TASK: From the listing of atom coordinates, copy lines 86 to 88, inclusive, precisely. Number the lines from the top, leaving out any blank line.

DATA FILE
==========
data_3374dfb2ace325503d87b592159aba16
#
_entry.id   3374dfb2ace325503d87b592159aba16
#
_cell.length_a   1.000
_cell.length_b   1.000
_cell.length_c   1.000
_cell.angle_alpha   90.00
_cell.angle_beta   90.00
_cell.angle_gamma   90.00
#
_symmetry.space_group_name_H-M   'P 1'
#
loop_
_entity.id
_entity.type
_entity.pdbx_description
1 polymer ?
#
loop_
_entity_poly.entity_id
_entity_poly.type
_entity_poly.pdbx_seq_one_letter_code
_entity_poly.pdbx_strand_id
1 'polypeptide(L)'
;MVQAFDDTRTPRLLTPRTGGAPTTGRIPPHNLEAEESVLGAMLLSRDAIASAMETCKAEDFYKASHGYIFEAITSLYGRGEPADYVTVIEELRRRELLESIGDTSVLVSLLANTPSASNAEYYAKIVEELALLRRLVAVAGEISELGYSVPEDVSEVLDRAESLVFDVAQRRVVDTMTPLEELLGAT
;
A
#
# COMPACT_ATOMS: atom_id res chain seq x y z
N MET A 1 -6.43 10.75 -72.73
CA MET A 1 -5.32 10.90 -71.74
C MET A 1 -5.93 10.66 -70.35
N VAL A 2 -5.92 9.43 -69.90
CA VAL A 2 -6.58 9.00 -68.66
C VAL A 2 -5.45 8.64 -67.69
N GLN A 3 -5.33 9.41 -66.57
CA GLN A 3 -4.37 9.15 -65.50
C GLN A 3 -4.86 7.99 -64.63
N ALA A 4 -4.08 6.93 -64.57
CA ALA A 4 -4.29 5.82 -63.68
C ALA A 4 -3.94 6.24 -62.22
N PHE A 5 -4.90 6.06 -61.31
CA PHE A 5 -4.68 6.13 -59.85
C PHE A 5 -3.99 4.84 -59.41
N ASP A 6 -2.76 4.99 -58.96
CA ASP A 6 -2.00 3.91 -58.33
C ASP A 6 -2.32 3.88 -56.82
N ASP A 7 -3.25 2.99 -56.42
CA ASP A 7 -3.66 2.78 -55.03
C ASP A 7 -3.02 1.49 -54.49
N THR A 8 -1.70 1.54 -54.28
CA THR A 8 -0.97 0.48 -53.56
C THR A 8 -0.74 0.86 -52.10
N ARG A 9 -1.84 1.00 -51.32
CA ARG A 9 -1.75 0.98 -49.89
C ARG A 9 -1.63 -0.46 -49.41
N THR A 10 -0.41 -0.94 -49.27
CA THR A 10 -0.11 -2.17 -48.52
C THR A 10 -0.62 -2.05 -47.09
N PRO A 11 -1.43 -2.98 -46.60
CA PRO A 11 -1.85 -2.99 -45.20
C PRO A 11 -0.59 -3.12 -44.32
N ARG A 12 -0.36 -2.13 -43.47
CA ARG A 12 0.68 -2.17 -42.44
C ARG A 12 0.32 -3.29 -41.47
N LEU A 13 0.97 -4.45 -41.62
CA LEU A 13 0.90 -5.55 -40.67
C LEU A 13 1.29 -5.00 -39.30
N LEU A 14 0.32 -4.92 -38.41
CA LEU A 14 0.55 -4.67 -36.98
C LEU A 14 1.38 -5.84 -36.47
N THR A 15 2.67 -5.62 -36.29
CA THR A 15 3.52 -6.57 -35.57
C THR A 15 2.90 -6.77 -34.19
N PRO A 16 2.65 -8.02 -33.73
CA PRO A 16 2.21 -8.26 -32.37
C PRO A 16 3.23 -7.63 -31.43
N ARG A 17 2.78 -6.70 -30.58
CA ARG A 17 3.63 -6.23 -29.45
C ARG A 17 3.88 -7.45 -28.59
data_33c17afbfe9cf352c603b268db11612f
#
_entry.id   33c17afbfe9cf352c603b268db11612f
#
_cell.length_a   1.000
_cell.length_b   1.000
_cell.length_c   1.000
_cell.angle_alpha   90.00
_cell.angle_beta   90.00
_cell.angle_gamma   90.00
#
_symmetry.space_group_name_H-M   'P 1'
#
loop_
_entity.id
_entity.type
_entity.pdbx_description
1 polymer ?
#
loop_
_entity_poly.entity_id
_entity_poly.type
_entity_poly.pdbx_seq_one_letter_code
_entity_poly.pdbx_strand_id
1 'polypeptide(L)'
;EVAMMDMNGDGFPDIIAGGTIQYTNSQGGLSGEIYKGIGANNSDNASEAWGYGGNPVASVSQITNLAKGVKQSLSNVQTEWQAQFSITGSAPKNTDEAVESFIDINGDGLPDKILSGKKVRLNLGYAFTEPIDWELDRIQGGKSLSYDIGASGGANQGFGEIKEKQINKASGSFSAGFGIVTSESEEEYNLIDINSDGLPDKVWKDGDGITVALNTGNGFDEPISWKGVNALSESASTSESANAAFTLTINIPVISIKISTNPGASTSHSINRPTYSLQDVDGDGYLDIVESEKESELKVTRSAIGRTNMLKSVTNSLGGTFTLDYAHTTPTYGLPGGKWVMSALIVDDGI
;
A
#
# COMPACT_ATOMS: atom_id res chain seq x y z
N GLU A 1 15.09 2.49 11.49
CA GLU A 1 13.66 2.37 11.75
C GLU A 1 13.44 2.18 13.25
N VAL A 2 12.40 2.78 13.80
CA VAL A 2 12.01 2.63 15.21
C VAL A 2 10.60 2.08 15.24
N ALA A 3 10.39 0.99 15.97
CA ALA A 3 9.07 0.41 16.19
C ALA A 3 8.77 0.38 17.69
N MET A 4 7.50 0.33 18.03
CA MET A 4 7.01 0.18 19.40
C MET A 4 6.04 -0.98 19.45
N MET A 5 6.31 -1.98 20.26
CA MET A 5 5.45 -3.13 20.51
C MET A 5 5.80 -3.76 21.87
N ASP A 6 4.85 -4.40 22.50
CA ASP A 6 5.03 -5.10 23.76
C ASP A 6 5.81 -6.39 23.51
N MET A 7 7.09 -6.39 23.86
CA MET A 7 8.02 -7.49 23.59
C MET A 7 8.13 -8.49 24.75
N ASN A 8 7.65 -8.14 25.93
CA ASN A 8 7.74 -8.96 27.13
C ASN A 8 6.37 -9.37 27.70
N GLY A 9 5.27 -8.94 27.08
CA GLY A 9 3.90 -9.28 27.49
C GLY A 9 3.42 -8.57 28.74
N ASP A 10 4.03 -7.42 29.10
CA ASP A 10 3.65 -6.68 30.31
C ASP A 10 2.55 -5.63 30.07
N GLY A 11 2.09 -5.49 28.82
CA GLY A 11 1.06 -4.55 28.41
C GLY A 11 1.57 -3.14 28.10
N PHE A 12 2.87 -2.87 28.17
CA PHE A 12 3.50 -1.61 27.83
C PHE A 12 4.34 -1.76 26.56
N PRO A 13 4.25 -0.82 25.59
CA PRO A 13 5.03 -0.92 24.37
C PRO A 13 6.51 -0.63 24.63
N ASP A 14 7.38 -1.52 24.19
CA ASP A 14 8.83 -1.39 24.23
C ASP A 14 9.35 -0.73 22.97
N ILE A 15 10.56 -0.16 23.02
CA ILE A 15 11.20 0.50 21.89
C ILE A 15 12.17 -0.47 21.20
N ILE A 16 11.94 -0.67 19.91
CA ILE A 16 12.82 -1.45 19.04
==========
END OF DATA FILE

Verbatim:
_cell.length_a   1.000
_cell.length_b   1.000
_cell.length_c   1.000